Rough draft, last updated Aug 2020
In 1623, Edward Hilton sailed about 8 miles north up the Pisscataqua from where David Thomson settled at Odirone. He landed at “Hilton’s Point”, on a neck of land that was called Winnichahannat. The area underwent several name changes, mainly Northam/Dover Neck/Cochecho.
Fun fact: The Hiltons (Hylton) settled in England during the reign of King Athelstan c.895–939, whose family was heavily portrayed in the Netflix show The Last Kingdom.
Cocheco is another Abenaki name for the area, and I’m still unsure as to exactly when this name was used for the “Cochecho Plantation”. But Dover is the oldest permanent settlement in New Hampshire, and credited as seventh in the United States. At the end of this article, we’ll discuss the legal paperwork that makes this date accepted by historians.
In 1630/31, The Council of New England granted this area of the Piscataqua (called the Squamscott Patent) to Edward Hilton and his associates, which contained the current towns of Dover, Durham, Stratham, and parts of Newington and Greenland. Captain Thomas Wiggins was appointed agent for the grantees of the patent. (17)
One of the colony’s four original townships, Dover, then incluced the current day towns of Durham, Madbury, Newington, Lee, Somersworth, and Rollinsford.
Captain Thomas Wiggin was an agent of John Mason and a proprietor of the Laconia Company. “Governor” Wiggin desinged to build a city on Hilton Point/Dover Neck and he allocated the lands around Little Bay and Great Bay for larger farms. He was called “governor” due to the power granted to him to allocate the lands and organized some form of local government.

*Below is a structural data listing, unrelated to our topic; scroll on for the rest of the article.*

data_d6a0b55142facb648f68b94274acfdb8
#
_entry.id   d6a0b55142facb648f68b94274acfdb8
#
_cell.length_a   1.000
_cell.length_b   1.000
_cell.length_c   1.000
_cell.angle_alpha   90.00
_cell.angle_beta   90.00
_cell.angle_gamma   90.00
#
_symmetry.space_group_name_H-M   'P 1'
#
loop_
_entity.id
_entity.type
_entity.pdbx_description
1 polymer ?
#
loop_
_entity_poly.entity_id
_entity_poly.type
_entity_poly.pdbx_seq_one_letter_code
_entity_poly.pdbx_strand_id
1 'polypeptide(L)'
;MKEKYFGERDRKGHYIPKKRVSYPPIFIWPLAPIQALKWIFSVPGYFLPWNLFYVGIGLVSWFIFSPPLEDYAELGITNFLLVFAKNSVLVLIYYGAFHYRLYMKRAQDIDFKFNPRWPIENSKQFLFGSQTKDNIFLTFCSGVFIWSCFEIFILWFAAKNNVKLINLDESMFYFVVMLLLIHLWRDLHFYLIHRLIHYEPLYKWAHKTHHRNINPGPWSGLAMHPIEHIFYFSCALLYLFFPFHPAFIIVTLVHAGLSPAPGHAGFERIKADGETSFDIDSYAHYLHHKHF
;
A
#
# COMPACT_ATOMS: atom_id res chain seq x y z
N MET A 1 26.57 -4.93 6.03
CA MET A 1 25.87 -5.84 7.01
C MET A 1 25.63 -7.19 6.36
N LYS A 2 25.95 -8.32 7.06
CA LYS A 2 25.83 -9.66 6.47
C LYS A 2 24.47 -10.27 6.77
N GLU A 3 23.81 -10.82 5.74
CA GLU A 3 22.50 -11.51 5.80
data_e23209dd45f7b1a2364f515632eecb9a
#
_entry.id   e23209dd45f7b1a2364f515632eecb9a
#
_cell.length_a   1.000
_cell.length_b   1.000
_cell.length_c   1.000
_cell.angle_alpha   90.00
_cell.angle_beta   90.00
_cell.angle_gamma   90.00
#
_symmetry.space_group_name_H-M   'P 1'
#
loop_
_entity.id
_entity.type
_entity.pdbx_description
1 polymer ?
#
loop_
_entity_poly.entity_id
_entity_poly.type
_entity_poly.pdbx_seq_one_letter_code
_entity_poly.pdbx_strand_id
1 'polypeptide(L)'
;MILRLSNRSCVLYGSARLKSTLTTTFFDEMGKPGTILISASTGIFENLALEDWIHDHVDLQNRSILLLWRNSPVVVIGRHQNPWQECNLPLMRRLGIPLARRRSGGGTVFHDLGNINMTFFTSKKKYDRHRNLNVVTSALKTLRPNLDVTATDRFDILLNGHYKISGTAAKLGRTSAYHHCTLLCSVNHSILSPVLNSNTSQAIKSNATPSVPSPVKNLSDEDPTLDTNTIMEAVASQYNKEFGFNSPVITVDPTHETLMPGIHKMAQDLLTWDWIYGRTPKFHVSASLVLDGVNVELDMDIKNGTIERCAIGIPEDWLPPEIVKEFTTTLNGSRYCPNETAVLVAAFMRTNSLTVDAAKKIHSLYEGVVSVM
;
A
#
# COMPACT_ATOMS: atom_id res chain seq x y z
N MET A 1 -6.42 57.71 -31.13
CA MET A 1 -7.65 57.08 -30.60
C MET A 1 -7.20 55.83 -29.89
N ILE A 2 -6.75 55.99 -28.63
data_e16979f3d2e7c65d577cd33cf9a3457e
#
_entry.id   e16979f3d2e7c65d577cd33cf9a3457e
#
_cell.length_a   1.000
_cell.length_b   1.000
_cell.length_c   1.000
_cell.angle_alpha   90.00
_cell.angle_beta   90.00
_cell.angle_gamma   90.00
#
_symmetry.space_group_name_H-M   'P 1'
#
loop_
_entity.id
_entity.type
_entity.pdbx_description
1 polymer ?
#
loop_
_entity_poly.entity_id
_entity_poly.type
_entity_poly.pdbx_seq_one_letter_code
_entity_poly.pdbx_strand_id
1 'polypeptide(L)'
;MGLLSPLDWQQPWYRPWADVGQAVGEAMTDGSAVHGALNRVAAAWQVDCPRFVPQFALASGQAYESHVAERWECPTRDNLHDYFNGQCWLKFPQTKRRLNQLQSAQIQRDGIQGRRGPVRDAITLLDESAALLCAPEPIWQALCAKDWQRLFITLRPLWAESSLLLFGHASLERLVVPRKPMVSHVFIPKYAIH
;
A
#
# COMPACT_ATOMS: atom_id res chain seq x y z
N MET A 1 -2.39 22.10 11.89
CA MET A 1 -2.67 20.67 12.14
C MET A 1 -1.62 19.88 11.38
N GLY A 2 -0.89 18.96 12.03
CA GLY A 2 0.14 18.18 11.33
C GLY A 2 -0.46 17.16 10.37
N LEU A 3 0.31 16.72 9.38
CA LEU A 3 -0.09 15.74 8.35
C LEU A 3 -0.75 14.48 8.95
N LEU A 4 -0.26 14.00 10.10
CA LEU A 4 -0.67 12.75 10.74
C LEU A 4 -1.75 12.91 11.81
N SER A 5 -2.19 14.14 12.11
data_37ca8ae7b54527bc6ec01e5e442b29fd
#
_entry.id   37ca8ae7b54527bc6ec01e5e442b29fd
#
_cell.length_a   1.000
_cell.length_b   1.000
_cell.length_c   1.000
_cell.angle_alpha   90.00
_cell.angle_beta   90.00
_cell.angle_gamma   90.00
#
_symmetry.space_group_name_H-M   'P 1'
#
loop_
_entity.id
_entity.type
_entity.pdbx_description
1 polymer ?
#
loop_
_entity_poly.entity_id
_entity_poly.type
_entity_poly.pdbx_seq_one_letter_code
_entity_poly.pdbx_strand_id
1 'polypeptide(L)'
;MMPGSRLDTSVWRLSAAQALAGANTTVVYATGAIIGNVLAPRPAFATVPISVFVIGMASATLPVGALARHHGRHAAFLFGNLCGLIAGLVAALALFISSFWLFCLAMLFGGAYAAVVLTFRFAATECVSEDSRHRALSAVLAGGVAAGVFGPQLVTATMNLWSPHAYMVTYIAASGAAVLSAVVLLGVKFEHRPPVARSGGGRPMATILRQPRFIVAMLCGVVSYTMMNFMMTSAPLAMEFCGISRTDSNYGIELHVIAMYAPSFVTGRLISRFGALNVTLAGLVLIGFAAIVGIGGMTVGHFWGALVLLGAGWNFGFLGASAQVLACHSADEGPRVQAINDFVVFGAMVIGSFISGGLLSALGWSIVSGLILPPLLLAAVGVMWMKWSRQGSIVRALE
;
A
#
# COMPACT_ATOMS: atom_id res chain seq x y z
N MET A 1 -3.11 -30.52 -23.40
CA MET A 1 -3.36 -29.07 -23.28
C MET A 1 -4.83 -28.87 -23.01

William Hilton Sr., brother of Edward, sailed to Plymouth Plantation in 1623 along with his wife and two children, Anne and William Jr. About a year later, the family left and sailed to Hilton Point, and shortly after moved to a cornfield across the Piscataqua to present day Eliot, Maine. Edward evidently bought the fields from local Native Americans. (32)
Thomas Roberts, who accompanied David Thomson to Orione, and Edward Hilton to Hilton’s point, was the last “Governor” or Chief Magistrate of Dover before it was brought into the jurisdiction of the Bay Colony. Roberts had the best selection of land, and in 1628, chose a hill about 2.5 miles north of Hilton’s Point, and it remains the oldest continuously family-owned land in North America.
In 1632, a group of Puratins from The Bay Colony convinced Edward Hilton that Dover overlapped with the Bay jurisdiction, and convinced him to sell the land before that happened. The occupents of Dover Neck stayed and the town of Dover went on to be founded by the Puritans. William Hilton Sr.’s family were forced to leave their home of seven years. (32) William Sr. went on to be a founding member of the Piscataqua area. He was awarded 160 pounds for the loss of his Eliot estate and lands in 1654 by a court ruling, to be paid by the late John Mason’s wife Ann Mason. (32)
Captin William Hilton Jr went on to become a famous mariner and named Hilton Head, South Carolina.
When the waves of immigrants came, they lived close to this original settlement at Dover Neck, and were heavily engaged in fishing, the original purpose of the settlement (as well as searching for previous metals). Both banks of the settlement were lined with numerous ships, landings, and shipyards. In Dover’s early history, shipping masts, dried fish, and beaver skins for Europe were the staples of the area’s economy. Lumber for barrels and casks was hewn in Dover sawmills and regularly shipped to the West Indies in trade for rum and spices. (29)
Captain Thomas Wiggin, agent of John Mason and proprietor of the Laconia Company, brought a crew of people to Dover Neck, and/or by 1633 the area was quite populated. “Governor” Wiggin desinged to build a city on Dover Neck and allocated lands around Little Bay and Great Bay for farming. He was called “governor” due to the power granted to him to allocate the land and organized some form of local government.
“On the most inviting part of the landscape, they constructed their first log meeting house which was surrounded with an “entrenchment and flankarts.” Then, having cleared the trees, the first houses were built in this section. The First, or “Log Meeting House,” built on what was to become Low Street, was the center of business during the first years, as all public meetings were held there, both religious and town meetings. The village quickly grew such that after a few years, the first meetinghouse became too small.